A keen traveller who was forced to put her adventures on hold due to severe Crohn’s disease is busy planning her next trip following successful surgery which she credits with giving her back her life.
Chloe Shortall first became unwell in September 2011 when she started to feel very sick and developed crippling stomach pains. Her symptoms became progressively worse over the next few months, leading to significant weight loss as she was unable to keep down any food.
Chloe underwent a series of investigations at Colchester Hospital before being diagnosed with Crohn’s in July 2012 – a moment she describes as a “real relief” as it meant she was able to start treatment.
“I didn’t have any of the usual symptoms associated with Crohn’s, so initially I had an endoscopy and various other scans – none of which showed anything wrong,” said Chloe, who lives in Braintree. “My doctors ended up diagnosing my illness when I went for a colonoscopy but the inflammation was so severe that even the scope usually reserved for children would not fit through the bowel.
“It was a real relief as I was really concerned about what was happening to me. When nothing showed up after my original tests, I started to worry that it was all in my head. Getting the diagnosis meant that we could do something about it so that I could hopefully start to feel better and get back on track.”
Chloe began a course of steroids which also stimulated her appetite. Within a few days, her pain subsided and she was able to eat again. She went on to spend several summers working at an American summer camp, including an 18 month work abroad programme, before her Crohn’s returned in October 2017.
“I enjoy travelling and didn’t want treatment which would limit my options and choices,” added Chloe, who is now 28. “That is why I decided that resection surgery was the best option for me. I felt it was the only thing which would make the difference I needed to be able to get on with my life.
“I wanted to live my life and be back in control, but up until that point the Crohn’s had been at the forefront of every decision I had made. The possibility that I might need surgery one day had always been in the back of my mind, so in many ways I was prepared for it.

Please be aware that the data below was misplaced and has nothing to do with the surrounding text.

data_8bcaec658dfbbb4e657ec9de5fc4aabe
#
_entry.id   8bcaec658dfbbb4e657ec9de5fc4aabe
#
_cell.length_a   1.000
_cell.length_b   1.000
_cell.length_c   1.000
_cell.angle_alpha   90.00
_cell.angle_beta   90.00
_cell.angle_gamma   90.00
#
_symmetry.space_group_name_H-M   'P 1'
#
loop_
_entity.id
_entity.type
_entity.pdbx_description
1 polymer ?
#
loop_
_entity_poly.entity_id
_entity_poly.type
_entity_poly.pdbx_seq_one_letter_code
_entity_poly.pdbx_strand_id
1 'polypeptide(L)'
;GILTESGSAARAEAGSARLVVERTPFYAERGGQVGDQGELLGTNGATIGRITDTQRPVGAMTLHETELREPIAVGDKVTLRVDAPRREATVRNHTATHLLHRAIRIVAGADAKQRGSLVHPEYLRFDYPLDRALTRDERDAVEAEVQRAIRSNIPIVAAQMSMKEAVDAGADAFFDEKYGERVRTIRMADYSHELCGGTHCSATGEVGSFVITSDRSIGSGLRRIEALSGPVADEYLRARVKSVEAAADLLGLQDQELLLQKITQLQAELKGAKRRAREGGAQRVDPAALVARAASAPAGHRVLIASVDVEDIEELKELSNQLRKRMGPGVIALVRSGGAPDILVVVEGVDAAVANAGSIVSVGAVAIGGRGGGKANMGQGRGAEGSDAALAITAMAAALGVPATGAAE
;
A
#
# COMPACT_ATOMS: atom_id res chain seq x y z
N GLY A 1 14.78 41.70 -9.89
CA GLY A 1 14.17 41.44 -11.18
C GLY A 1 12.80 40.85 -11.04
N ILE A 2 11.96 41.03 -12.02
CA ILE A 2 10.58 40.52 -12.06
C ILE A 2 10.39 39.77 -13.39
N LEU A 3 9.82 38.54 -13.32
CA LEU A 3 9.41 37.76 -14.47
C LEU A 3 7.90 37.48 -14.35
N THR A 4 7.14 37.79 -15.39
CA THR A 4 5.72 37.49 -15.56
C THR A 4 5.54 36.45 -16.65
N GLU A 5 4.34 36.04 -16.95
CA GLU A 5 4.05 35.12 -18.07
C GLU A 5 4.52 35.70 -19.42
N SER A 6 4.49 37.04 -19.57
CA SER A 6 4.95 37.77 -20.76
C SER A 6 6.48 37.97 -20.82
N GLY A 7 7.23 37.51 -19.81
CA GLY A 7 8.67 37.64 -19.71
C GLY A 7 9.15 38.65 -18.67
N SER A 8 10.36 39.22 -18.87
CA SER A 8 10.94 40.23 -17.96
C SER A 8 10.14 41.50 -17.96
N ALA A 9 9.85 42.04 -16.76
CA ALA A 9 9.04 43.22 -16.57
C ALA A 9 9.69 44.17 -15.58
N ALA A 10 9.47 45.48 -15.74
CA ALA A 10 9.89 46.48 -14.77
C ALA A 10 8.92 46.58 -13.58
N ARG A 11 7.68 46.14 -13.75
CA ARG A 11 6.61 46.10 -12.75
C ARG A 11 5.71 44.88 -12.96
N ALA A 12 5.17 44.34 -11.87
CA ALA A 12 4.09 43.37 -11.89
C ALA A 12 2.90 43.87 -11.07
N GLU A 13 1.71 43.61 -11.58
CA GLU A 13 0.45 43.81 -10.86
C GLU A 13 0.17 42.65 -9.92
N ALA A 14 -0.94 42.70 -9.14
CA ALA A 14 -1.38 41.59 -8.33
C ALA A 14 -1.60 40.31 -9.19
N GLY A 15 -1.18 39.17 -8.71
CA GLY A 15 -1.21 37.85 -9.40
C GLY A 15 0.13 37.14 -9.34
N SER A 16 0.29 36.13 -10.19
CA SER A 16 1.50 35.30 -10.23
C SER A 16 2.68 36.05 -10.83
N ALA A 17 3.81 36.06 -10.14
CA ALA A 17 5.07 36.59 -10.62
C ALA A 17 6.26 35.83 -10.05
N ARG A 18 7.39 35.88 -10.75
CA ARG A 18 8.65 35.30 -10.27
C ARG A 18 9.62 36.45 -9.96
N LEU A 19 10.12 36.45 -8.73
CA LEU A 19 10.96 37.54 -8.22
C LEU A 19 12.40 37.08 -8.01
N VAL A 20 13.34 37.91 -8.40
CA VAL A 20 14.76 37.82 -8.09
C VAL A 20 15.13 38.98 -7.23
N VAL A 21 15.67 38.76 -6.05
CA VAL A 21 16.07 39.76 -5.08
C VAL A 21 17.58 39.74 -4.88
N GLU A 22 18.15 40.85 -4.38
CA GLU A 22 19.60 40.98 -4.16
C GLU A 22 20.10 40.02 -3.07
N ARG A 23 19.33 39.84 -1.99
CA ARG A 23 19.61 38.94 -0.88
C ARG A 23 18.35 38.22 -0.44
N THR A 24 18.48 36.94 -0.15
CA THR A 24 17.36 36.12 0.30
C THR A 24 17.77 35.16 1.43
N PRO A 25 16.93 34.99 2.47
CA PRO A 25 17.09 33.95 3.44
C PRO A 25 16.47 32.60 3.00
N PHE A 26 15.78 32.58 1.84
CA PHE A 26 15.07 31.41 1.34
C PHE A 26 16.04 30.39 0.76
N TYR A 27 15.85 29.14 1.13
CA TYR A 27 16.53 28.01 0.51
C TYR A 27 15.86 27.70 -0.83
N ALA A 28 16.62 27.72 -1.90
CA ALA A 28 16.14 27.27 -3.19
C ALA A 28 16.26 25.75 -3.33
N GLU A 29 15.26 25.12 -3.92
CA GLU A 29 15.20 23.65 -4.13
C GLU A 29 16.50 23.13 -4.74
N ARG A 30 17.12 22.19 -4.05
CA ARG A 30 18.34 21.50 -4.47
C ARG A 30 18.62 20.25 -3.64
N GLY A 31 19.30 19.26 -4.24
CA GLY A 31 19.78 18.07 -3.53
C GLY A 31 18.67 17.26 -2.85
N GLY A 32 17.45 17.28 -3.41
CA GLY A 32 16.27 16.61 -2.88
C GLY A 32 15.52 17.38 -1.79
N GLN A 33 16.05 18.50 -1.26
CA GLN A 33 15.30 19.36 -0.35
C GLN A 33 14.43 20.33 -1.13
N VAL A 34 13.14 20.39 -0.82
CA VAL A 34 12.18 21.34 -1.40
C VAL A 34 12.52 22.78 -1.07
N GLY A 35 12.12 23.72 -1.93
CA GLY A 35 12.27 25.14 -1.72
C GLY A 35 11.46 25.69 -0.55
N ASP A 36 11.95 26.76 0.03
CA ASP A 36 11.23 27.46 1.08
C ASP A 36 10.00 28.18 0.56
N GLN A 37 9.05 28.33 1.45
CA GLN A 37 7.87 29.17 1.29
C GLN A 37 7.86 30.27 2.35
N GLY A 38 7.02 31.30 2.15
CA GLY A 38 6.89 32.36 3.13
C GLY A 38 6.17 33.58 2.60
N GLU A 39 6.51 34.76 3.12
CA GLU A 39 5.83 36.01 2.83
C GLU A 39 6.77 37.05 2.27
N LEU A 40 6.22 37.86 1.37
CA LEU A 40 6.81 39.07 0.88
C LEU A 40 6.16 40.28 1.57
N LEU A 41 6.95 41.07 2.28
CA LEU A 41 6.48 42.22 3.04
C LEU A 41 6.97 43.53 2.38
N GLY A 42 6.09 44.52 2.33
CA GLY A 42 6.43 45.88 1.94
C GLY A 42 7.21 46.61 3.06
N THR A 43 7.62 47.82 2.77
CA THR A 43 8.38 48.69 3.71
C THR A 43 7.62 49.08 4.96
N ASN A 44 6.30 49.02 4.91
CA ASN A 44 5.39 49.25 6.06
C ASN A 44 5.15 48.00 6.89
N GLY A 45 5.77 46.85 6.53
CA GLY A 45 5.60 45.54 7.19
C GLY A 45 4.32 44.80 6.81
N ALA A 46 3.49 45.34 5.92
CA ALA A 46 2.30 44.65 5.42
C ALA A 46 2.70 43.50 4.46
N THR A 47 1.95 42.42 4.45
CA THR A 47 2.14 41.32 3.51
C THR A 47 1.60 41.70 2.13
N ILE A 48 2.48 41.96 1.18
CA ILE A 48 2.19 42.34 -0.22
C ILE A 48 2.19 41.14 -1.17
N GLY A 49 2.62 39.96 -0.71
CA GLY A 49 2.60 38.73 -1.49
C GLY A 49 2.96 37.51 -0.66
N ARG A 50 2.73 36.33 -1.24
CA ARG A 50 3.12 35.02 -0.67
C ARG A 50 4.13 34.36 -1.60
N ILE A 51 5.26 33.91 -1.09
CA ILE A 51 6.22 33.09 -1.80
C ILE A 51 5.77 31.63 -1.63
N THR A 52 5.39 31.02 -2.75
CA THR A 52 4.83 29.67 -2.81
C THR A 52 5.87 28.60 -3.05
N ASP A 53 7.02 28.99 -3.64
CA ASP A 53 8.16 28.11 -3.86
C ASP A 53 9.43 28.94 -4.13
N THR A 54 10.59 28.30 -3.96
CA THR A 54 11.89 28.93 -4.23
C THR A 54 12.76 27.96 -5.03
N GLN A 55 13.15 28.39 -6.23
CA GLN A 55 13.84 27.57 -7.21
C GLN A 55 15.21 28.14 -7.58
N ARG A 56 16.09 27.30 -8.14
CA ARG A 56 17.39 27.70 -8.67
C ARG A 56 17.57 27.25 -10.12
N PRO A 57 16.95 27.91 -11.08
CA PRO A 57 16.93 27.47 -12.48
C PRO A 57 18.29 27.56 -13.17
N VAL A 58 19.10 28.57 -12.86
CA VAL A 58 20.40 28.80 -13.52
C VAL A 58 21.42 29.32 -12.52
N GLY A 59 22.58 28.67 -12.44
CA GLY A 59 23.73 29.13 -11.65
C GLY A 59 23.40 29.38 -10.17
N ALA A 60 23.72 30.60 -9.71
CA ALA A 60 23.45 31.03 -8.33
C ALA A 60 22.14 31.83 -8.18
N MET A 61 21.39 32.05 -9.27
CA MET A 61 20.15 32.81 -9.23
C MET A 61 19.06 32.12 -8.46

“I spent five nights in hospital and felt really well cared for during that time. Everyone was brilliant, from the HCAs who helped with my compression socks to the physio who encouraged me to walk when I was really apprehensive and Miss Gupta and her team, who were incredibly supportive throughout.
“I had the operation in December 2018 so I was concerned that I wouldn’t be able to eat Christmas dinner. But after a few days I started to feel better; I gained more trust in my body and started to push myself to do more things.
“I am now back to my ‘normal’. I’ve been going to the gym to feel stronger and I feel like I am more in control of my life. I’m now able to eat whatever I want and do whatever I want, which is brilliant.
“It’s now a year on and I went to Spain in April and America over the summer, and am planning to spend next year in Australia. The hospital will keep a check on me to make sure I’m doing ok and Miss Gupta has told me to call if I feel the Crohn’s is coming back, but fingers crossed that won’t happen.”
Chloe is now encouraging others in the same situation to do as much research as they can about the condition to help take away some of the worry they may be experiencing following a diagnosis, which she feels also helps to normalise it and make it less scary.
She added: “Talking to others who have the same illness is really important as it will help you find out how they manage the condition, the impact it has had on them and the things they have done to help. If you’re facing surgery, look at the potential positives – you might lose a piece of your bowel, but it will give you back that sense of control and mean you are able to do the things you love again as Crohn’s will no longer be the biggest factor afterwards.
“It will be a change which you will adjust to, but it gives you back your life.”